How we treat thrombotic thrombocytopenic purpura: Results of a Canadian TTP practice survey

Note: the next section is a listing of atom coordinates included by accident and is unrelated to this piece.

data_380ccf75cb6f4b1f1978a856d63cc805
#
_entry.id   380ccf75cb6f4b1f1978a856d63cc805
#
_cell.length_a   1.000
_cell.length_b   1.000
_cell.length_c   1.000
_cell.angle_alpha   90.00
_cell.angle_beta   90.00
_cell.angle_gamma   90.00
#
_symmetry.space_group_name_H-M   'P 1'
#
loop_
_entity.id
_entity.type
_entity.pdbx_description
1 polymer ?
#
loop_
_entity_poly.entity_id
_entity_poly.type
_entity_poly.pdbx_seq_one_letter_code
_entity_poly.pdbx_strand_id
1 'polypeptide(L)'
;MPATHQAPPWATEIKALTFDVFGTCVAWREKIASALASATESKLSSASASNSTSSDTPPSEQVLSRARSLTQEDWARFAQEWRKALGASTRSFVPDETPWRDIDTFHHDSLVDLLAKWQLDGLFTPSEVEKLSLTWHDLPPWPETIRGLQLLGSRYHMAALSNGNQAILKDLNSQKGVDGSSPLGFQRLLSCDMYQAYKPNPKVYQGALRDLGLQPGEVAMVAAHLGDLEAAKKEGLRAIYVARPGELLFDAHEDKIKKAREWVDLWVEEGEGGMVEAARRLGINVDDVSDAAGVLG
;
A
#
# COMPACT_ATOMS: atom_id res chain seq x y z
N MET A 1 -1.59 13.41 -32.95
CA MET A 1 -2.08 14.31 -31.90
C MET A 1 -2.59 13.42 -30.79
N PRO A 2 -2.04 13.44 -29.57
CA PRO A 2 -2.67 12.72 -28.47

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BACKGROUND: Thrombotic thrombocytopenic purpura (TTP) is a rare disease with 90% mortality if untreated. Since the Canadian Apheresis Group (CAG) trial showed greater survival with therapeutic plasma exchange (TPE) versus plasma infusion, there has been widespread adoption of TPE. Beyond TPE, there is significant practice variation. To characterize this, we developed a survey sent to physicians who might be directly involved in TTP management. METHODS: The survey was sent to CAG members as well as hematologists and nephrologists nationwide and addressed areas of controversy or recognized practice heterogeneity. Descriptive statistics were used to summarize responses, and the χ2 test was used to compare respondents who were and were not CAG physicians. We also compared responses by estimated frequency of TTP cases per year. RESULTS: The CAG response rate was 31% (13 of 42). The survey was sent to 665 non-CAG physicians, of whom 41 responded (6.1%). Though not statistically different, CAG and non-CAG respondents varied regarding use of corticosteroids, aspirin, and venous thromboembolism (VTE) prophylaxis. Significant differences were found between CAG and non-CAG groups regarding cryosupernatant as fluid choice (69.2% vs. 22.5%, P = .004) and the use of TPE tapering (84.6% vs. 51.3%, P = .034), respectively. CONCLUSION: TTP treatment is variable across centres in Canada. Areas of significant variation include the choice of replacement fluid for TPE and whether or not and how to taper TPE. Our survey highlights the practice heterogeneity that exists and identifies areas where more evidence is needed and perhaps where trials should be performed.
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